Where is plant-based going? Why now? And what needs to happen for it to succeed?

The New Protein Map is a great roundup of just how active the plant-based protein space is right now, and I’m so happy KitchenTown has been involved across the board: supporting early stage companies, digging in deep on ethnographic research about flexitarians, and running accelerator programs with established food brands. From my experience working with some of these companies, the successful ones are putting eaters at the center and helping them better align their daily eating habits with their eating aspirations. The flavors and textures are only going to get better, the labels are getting cleaner, and a proliferation of brands are speaking to audiences from professional athletes to busy parents to technology nerds. The focus now is on alternative proteins, because reducing industrial animal agriculture is the most important place to focus for climate action. Additionally, COVID has highlighted the supply chain disruptions and horrible working conditions of today’s meat and dairy supply chains. In the longer term, I’m hopeful that the obsession with protein eases a bit and “plant-based” comes to just mean all the ways that people are growing vegetables, fruits, nuts, and grains in sustainable ways and turning them into nourishing, delicious meals and snacks.     

What are you excited to work on at KitchenTown?

KitchenTown has its feet firmly planted in the world of food startups, and that is such an energizing and optimistic place to live. Founders are inherently futures thinkers who are actively building new visions and I’m excited to get to learn from more of our Makers. I’m also excited to serve as a bridge between those startups and our corporate partners to create real value exchange and tangible outcomes for both groups. Over the last eight years I’ve worked with many of the world’s biggest food companies to help them generate visions of what futures they want and plans for how to get there. I know there’s no shortage of information and innovation services out there for the food industry and that it can be overwhelming to know where to start. I’m most excited to continue my work as a trusted advisor and partner guiding organizations to make sense of all that information and start taking action to make better food.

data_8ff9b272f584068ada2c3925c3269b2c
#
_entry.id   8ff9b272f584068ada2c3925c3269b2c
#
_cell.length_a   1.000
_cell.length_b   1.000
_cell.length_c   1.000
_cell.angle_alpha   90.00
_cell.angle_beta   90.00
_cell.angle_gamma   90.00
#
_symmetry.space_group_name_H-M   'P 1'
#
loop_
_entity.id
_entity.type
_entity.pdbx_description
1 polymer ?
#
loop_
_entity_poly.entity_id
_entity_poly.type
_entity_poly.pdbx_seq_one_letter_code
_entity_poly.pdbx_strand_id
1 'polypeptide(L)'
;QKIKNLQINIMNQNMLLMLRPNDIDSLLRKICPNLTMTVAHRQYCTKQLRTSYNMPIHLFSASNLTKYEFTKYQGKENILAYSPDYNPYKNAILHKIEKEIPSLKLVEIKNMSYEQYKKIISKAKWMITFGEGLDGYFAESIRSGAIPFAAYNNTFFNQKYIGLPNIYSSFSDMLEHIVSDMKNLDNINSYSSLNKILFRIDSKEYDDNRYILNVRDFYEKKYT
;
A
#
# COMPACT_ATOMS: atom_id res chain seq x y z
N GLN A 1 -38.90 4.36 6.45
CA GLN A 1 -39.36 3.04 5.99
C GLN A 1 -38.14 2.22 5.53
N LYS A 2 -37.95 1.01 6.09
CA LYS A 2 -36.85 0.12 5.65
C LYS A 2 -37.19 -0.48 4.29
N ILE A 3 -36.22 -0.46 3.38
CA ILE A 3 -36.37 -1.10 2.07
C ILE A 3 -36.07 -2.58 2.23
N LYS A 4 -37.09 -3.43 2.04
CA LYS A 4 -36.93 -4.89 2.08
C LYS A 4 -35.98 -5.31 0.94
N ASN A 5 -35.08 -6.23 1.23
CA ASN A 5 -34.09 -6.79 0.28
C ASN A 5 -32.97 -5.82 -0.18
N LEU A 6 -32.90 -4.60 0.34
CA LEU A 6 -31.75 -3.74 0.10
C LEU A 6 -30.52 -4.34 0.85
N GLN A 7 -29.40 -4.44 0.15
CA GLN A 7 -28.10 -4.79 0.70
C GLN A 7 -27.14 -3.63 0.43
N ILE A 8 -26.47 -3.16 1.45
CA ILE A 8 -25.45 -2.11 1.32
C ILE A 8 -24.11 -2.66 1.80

How do KitchenTown’s innovation services fit into your higher-level vision for food systems change?

We need all hands on deck because there is no single solution that will magically transform the food industry. I joined KitchenTown because I think it’s important to have established CPG companies, food tech startups, early stage ingredients companies, farmers, policy and advocacy groups, and more all in the same conversation. Changing a whole system means inviting the whole system to participate. Whether it’s scouting for early signals of change to inspire corporate innovation, hand-picking the best startups to participate in accelerators,  conducting ethnographies around what’s driving eating decisions, or working with our food scientists in the lab to actually formulate new products, all of KitchenTown’s innovation services work together in service of creating a more nourishing, equitable, and resilient food system. 

Last but not least: what is your go-to weeknight meal?

Normally, it’s soba noodles with some assortment of vegetables, seaweed, tofu, and chili oil. But the best thing to happen to my COVID-cooking routine is Ottolenghi’s newest cookbook, Flavor. It’s an amazing ode to vegetables and all the ways to make them taste incredible. His “ultimate roasting pan ragu” and “one-pan orecchiette puttanesca” both make perfect, cozy winter weeknight meals.